U.S. Forest Service Tries again to Allow Coal Mining in Roadless Areas
Give the Forest Service credit—they’re persistent. The agency in 2012 allowed Arch Coal—the nation’s second largest oil company—to exploit an exemption in the Colorado Roadless Rule designed to protect wilderness areas in the state from mining. Environmental groups sued, saying the Forest Service hadn’t accounted for the environmental costs of mining and burning coal. U.S. District Court Judge R. Brooke Jackson last year agreed, and Arch’s plans were blocked.
Now, the Forest Service is trying again to allow Arch to put six miles of road, along with 48 vent pads, in 19,000 acres in the southwestern part of the state that is publicly-owned and protected national forest and wildlife habitat. It has given notice (pdf) that it’s working on an environmental impact report so it can allow Arch to go ahead with plans to pull up to 350 million tons of coal out of the region, which would include bulldozing through the aspen forests and wetlands of the Sunset Trail Roadless Area and expanding its nearby West Elk Mine. Arch in 2012 built a $29 million processing center, in part at least in anticipation of this expansion.
The vent pads are necessary to release methane from the mine into the atmosphere. Methane has been found to trap greenhouse gases, the source of global climate change, 30 times more effectively than CO2.
The environmental impact evaluation is not about approving a lease for coal mining, but rather making a determination as to whether the Roadless Rule exemption should be retained, Denver senior Forest Service official Jim Bedwell told The Denver Post. He claimed that the agency’s original analysis focused on economic benefits of opening up the forests to Arch, but not on the environmental impact, including the effect of greenhouse gases.
“The Sunset Roadless Area is home to black bears and elk, goshawk and beaver, and provides habitat for the imperiled lynx” Lauren McCain, federal lands policy analyst at Defenders of Wildlife, told the Center for Biological Diversity. “Protecting undisturbed wildlife habitat is critical for preserving Colorado natural heritage. The Forest Service’s proposal—which could put miles of road and nearly 50 drilling pads in the Sunset Roadless Area—would damage a wildlife legacy.”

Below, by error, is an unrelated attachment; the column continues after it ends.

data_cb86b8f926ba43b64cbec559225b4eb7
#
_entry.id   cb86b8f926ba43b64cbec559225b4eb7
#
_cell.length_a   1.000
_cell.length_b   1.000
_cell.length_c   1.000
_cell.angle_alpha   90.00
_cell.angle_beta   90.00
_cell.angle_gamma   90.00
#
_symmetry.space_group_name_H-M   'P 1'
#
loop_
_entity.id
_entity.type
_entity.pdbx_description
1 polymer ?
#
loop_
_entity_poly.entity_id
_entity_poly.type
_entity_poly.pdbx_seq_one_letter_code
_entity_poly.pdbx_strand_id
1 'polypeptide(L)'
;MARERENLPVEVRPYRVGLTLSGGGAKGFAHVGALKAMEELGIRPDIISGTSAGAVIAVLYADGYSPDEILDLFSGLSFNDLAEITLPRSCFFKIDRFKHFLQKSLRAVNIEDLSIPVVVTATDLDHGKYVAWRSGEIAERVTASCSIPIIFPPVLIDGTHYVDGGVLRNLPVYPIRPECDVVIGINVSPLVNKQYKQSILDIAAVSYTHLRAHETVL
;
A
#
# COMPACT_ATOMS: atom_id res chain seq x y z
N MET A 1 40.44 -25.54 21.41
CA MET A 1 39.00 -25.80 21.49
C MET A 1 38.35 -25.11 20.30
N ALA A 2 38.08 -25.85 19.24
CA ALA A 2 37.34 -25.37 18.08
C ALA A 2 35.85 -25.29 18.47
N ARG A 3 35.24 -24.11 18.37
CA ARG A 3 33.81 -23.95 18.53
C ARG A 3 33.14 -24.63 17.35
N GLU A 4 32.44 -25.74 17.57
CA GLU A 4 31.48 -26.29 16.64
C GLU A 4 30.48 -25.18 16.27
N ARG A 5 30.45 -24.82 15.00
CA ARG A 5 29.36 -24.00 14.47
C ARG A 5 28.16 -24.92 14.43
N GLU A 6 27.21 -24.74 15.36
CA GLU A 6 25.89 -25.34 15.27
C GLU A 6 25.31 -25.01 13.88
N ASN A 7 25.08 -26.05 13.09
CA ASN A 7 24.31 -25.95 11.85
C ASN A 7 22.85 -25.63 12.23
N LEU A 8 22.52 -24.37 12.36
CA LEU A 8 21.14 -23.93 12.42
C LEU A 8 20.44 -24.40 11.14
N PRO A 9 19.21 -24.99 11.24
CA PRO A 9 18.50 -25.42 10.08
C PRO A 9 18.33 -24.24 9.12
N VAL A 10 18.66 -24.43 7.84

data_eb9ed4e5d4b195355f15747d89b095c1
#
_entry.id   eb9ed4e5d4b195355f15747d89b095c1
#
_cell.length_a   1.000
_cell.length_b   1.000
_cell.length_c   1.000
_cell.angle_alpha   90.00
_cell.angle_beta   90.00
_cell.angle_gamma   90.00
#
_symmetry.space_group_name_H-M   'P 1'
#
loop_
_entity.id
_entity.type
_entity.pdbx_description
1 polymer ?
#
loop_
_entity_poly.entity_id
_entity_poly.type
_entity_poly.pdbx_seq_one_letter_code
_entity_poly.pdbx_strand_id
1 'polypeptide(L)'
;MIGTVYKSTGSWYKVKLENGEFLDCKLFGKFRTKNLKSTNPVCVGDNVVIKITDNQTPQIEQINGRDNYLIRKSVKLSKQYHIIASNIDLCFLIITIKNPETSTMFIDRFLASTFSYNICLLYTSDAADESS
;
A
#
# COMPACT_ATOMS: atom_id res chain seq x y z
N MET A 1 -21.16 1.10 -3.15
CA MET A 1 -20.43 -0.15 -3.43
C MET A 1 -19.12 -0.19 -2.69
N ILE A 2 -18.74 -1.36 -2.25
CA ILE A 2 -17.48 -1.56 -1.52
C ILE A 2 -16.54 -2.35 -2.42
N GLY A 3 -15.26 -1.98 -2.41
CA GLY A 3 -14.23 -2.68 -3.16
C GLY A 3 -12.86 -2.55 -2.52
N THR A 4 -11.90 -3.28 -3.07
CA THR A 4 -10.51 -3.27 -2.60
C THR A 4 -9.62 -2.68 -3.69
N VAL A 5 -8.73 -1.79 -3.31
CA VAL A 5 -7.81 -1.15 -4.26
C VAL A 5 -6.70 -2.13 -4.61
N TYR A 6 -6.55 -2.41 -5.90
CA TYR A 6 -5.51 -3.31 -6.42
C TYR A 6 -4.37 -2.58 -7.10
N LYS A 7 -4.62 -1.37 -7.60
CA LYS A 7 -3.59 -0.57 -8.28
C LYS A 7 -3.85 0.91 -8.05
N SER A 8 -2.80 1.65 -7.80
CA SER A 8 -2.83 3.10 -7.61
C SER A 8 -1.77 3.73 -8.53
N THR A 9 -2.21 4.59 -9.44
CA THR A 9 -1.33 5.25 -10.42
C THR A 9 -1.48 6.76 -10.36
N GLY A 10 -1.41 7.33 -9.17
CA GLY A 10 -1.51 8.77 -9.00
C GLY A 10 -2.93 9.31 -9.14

“It is a bad idea for wildlife, a bad idea for hunters and hikers and a bad idea for the climate,” Ted Zukoski, an attorney for the environmental law group Earthjustice, told The Denver Post.
The point may shortly become moot. Whichever side prevails in the Forest Service ruling, the other side will likely take the matter to court, tying up the project for several years. However, Arch Coal might not be around that long. The company is on the brink of bankruptcy because of the general decline in coal use in favor of somewhat cleaner natural gas. Only 23 million tons of coal was mined in Colorado last year.
-Steve Straehley, Danny Biederman
To Learn More:
Forest Service Moves to Permit Bulldozing in Colorado Roadless Forest for Dirty Coal (Center for Biological Diversity)
Coal Mining in a Roadless Area? Forest Service Says, ‘Why Not?’ (by Bob Berwyn, Summit County Citizens Voice)
Forest Service Looks to Open North Fork Forest Area to Coal Mining (by Mark Jaffe, Denver Post)
Notice of Intent to Prepare a Supplemental Environmental Impact Statement (U.S. Forest Service (pdf)
- Top Stories
- Unusual News
- Where is the Money Going?
- U.S. and the World
- Appointments and Resignations
- Latest News
- Principal Deputy Director of the United States Mint: Who Is Rhett Jeppson?
- Coordinator of the Bureau of International Information Programs: Who is Macon Phillips?
- Acting Under Secretary of the Veterans Benefits Administration: Who Is Tom Murphy?
- Director of the American Institute in Taiwan: Who is Kin Moy?
- Acting Under Secretary of the National Cemetery Administration: Who Is Ronald Walters?